16 As an example, see the recent review of current literature in this area: Princen, T. (2001) 'Consumer Society Review', Journal of Industrial Ecology, vol 5.


17 Even talking of unsustainable consumption is open to a misinterpretation (which may exaggerate the role of consumer behaviour). What such a phrase actually means is: taking the consumption of resources, embodied in goods and services, as a measure of the performance of current systems of production and consumption, and demonstrating that these systems are unsustainable. Of course, as the OECD has emphasized in its own analysis, consumption data can only be interpreted for a particular site, problem and time, and the sustainability or un-sustainability of that data can be interpreted only where specific ecological limits can be established; OECD (2001) Policies to Promote Sustainable Consumption: An Overview, OECD, Paris.


18 For an overview see, for example, the website of Redefining Progress.


19 A point that the industry appears well aware of; see GeSI (Global e-Sustainability Initiative) (2002) Information and Communications Technology, GeSI/UNEP Division of Technology, Industry and Economics, Paris . This is also the focus of a research project for the Melbourne based Lab 3000 - innovation in digital design. See: Ryan, C. (2004) The Digital and Sustainability: Realising an Innovative Potential, Lab Report O2, Melbourne.


20 This is the basis, for example, in UNEP work with youth and activities which focuses on individuals who are sensitive to the 'life behind the product'.


21 Michaelis, L. (2000) 'The Drivers of Consumption Patterns', in Heap, B. and Kent , J. (eds) Towards Sustainable Consumption: A European Perspective, The Royal Society, London , pp75-84. For example, proposed a framework consisting of four sets of forces which shape consumption: Demographic, economic and technical changes; Resources, infrastructure and time constraints; Motivations, habits needs and compulsions; Social structures, identities, discourse and symbols. The UNDP Human Development Report 1998 examines the history of the idea of consumption and nine hypotheses about consumption from Veblen, through Keynes to Amartya Sen.


22 ACA (Australian Consumers' Association) (2002) Green Electricity Watch Report, ACA, Marrickville, NSW.


23 The term 'systems of provision' has been used to describe a framework for understanding production, consumption and life styles. It is used here in a closely related, but more narrowly focused, way; Chappells, H., Klintaman, M., Linden, A., Shove, E., Spaargaren, G. and van Vliet, B. (2001) Domestic Consumption Utility Services and the Environment, Final DOMUS report, University of Lancaster, Wageningen and Lund.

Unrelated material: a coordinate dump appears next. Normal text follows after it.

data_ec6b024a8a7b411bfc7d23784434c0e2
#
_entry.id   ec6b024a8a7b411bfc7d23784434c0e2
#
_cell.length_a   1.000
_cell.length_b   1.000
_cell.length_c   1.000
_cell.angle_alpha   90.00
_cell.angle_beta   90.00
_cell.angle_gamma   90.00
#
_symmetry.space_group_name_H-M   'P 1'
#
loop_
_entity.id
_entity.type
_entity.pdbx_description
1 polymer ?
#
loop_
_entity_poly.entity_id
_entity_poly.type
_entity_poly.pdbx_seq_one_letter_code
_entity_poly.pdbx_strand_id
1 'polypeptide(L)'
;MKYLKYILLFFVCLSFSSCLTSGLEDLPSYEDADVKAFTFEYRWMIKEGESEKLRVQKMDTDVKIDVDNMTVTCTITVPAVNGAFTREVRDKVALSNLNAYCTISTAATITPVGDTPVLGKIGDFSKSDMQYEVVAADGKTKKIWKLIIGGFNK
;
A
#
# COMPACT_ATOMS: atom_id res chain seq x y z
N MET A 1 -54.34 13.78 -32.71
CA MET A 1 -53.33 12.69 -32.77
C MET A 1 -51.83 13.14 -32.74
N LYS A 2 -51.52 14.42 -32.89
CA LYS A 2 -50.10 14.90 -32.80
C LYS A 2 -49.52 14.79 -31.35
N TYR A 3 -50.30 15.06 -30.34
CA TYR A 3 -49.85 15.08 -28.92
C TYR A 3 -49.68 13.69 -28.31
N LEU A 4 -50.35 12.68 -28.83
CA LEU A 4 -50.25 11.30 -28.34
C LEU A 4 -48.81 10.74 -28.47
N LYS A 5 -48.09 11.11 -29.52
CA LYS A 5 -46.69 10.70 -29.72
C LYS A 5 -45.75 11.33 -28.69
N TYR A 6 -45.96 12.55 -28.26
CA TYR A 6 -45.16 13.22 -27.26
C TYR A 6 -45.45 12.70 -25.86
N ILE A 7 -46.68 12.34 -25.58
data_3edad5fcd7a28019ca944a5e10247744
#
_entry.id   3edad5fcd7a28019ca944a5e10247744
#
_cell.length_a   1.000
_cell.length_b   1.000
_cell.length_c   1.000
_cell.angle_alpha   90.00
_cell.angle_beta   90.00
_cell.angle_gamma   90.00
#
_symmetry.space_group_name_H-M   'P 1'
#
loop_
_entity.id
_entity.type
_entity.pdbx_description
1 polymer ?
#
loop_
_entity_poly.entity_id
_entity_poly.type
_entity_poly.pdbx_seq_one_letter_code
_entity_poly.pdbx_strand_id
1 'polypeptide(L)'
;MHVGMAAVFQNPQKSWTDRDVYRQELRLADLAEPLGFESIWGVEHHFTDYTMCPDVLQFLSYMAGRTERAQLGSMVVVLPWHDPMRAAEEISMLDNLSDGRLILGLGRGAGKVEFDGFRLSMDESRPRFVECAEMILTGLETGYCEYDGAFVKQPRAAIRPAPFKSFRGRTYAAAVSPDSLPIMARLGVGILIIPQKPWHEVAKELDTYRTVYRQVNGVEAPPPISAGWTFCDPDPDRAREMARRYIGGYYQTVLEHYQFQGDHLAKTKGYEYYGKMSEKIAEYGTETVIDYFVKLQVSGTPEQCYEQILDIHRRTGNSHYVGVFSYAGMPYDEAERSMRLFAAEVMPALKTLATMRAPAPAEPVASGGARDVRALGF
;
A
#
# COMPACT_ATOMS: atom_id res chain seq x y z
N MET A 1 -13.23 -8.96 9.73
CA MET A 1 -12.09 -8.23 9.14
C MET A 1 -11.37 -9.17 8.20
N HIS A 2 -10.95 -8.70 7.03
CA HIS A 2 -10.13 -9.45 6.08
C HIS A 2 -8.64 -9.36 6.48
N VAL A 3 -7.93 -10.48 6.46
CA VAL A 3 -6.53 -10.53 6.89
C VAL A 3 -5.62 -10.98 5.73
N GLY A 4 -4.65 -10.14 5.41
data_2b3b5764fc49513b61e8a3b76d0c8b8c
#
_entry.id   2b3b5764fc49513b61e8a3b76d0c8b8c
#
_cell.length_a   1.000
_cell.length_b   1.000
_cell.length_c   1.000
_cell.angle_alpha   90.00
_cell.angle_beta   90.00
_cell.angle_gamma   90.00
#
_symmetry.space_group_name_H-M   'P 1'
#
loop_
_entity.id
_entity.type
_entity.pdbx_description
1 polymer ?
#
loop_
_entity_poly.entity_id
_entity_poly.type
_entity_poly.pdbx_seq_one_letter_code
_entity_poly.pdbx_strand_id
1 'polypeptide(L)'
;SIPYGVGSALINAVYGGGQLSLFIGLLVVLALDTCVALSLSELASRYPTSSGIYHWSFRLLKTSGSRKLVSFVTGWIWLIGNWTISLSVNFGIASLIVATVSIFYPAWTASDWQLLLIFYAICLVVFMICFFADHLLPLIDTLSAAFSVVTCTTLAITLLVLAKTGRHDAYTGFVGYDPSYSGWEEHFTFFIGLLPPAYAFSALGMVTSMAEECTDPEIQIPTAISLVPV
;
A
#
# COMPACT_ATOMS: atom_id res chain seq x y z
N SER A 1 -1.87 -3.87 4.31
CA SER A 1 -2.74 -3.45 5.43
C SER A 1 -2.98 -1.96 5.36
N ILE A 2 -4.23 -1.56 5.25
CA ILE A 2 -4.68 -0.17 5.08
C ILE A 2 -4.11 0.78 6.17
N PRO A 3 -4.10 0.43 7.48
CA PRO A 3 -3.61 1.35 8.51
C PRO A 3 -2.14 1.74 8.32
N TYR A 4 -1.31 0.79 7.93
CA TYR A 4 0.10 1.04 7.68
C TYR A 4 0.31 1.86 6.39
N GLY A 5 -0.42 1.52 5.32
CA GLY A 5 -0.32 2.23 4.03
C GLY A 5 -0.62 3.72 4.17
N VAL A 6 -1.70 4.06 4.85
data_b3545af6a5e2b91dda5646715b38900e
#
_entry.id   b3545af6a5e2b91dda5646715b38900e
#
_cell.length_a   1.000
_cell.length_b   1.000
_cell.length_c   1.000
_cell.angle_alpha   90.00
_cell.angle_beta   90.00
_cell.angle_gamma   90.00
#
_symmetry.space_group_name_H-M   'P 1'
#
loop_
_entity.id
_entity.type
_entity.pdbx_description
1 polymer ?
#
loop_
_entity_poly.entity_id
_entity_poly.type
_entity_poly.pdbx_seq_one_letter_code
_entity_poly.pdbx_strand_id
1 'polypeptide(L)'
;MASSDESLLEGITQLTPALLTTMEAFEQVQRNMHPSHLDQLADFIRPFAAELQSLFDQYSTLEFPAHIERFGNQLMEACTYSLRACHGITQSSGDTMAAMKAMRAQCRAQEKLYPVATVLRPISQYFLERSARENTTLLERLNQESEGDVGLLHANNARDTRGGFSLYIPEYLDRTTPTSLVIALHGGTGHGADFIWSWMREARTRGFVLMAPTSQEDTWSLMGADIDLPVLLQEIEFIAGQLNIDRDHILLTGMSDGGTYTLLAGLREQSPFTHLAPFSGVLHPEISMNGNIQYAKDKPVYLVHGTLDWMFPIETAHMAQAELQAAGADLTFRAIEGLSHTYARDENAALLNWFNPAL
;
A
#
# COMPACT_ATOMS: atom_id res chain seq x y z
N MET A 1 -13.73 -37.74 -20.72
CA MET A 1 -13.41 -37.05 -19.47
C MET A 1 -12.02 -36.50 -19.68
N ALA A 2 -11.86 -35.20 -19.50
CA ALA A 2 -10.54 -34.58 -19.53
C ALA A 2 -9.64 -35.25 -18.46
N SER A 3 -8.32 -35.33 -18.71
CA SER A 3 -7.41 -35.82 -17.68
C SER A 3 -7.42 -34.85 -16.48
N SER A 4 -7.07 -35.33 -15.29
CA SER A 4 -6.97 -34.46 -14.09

24 A point made in UNDP (United Nations Development Programme) (1998) Human Development Report, UNDP/Oxford University Press, New York; OECD (2001) Policies to Promote Sustainable Consumption: An Overview, OECD, Paris; and the Kabelvåg Workshop (1998) Consumption in a Sustainable World, International Institute for

Environment and Development, London .


25 Based around Maslow's hierarchy - see UNDP (United Nations Development Programme) (1998) Human Development Report, UNDP/Oxford University Press, New York ; OECD (2002a) Towards Sustainable Household Consumption? Trends and Policies in OECD countries, OECD, Paris.


26 Spaargaren, G. and van Vliet, B. (2000) 'Lifestyles, Consumption and the Environment: The Ecological Modernization of Domestic Consumption', Environmental Politics, vol 9, no 1, pp50-76. Describe the ways that consumers and producers are co-actors in the creation and maintenance of systems of provision.


27 See for example, Tischner, U., Schmincke E., Rubik, F. and Prösler, M. (2000) How to do Ecodesign?, Verlag Form Praxis, Frankfurt .


28 AdBusters,


29 The development of eco-footprint measurements for some cities is a good indication of future possibilities.


30 Ryan, C. (2002) 'EcoLab: A Jump Towards Sustainability', Journal of Industrial Ecology, vol 5, no 3.


31 For a good review of such strategies see: Tischner, U., Schmincke E., Rubik, F. and Prösler, M. (2000) How to do Ecodesign?, Verlag Form Praxis, Frankfurt .


32 Studies of new car sharing systems demonstrate this well; Meijkamp, R. (2000) Changing Consumer Behaviour through Eco-Efficient Services, Thesis, Technical University of Delft , Netherlands.


33 The UNEP DTIE plan to produce a new eco-design support system will thus be an

important step in the integration of their production and consumption programmes.


34 McDonough, W. and Braungart, M. (2002) Cradle to Cradle: Remaking the Way We Make Things, North Point Press, San Francisco.


35 After Manzini, E. (2001) 'Leap-Frog: Short-Term Strategies for Sustainability', in Allen, P. (ed) Metaphors for Change, Greenleaf Books, Sheffield.


36 Stated at the International Business Forum on Sustainable Consumption and Production; Creating Opportunities in a Changing World, Berlin, October, 1999.


37 Pine, J. and Gilmore, J. (1998) 'Welcome to the Experience Economy', Harvard Business Review, July-August.


38 See UNEP (2001) The Role of Product Service Systems in a Sustainable Society, UNEP, Paris; UNEP (2002a) Product Service Systems and Sustainability: Opportunities for Sustainable Solutions, UNEP, Paris. (both available from UNEP DTIE website).